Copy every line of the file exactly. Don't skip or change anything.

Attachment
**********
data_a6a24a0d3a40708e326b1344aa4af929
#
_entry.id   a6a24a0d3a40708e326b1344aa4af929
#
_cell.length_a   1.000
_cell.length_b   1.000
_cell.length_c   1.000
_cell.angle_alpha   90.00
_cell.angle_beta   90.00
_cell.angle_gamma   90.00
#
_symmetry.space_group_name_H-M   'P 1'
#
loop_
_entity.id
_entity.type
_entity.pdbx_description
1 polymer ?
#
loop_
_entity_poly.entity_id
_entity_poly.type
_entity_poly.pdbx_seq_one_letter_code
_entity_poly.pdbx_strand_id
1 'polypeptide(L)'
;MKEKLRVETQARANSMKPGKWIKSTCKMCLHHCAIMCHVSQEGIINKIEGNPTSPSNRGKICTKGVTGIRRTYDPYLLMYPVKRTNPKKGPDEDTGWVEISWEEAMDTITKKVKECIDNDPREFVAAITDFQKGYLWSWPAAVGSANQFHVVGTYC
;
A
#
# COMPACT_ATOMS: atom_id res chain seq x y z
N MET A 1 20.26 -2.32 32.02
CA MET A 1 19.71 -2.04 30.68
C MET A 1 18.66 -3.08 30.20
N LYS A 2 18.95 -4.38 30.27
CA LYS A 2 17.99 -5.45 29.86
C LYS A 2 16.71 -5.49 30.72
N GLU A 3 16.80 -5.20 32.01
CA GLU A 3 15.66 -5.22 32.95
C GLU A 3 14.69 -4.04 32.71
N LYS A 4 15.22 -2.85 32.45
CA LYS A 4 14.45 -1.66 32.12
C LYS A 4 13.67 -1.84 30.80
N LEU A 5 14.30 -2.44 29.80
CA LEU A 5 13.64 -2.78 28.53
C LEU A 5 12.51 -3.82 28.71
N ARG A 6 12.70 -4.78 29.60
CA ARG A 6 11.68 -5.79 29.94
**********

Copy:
data_a6a24a0d3a40708e326b1344aa4af929
#
_entry.id   a6a24a0d3a40708e326b1344aa4af929
#
_cell.length_a   1.000
_cell.length_b   1.000
_cell.length_c   1.000
_cell.angle_alpha   90.00
_cell.angle_beta   90.00
_cell.angle_gamma   90.00
#
_symmetry.space_group_name_H-M   'P 1'
#
loop_
_entity.id
_entity.type
_entity.pdbx_description
1 polymer ?
#
loop_
_entity_poly.entity_id
_entity_poly.type
_entity_poly.pdbx_seq_one_letter_code
_entity_poly.pdbx_strand_id
1 'polypeptide(L)'
;MKEKLRVETQARANSMKPGKWIKSTCKMCLHHCAIMCHVSQEGIINKIEGNPTSPSNRGKICTKGVTGIRRTYDPYLLMYPVKRTNPKKGPDEDTGWVEISWEEAMDTITKKVKECIDNDPREFVAAITDFQKGYLWSWPAAVGSANQFHVVGTYC
;
A
#
# COMPACT_ATOMS: atom_id res chain seq x y z
N MET A 1 20.26 -2.32 32.02
CA MET A 1 19.71 -2.04 30.68
C MET A 1 18.66 -3.08 30.20
N LYS A 2 18.95 -4.38 30.27
CA LYS A 2 17.99 -5.45 29.86
C LYS A 2 16.71 -5.49 30.72
N GLU A 3 16.80 -5.20 32.01
CA GLU A 3 15.66 -5.22 32.95
C GLU A 3 14.69 -4.04 32.71
N LYS A 4 15.22 -2.85 32.45
CA LYS A 4 14.45 -1.66 32.12
C LYS A 4 13.67 -1.84 30.80
N LEU A 5 14.30 -2.44 29.80
CA LEU A 5 13.64 -2.78 28.53
C LEU A 5 12.51 -3.82 28.71
N ARG A 6 12.70 -4.78 29.60
CA ARG A 6 11.68 -5.79 29.94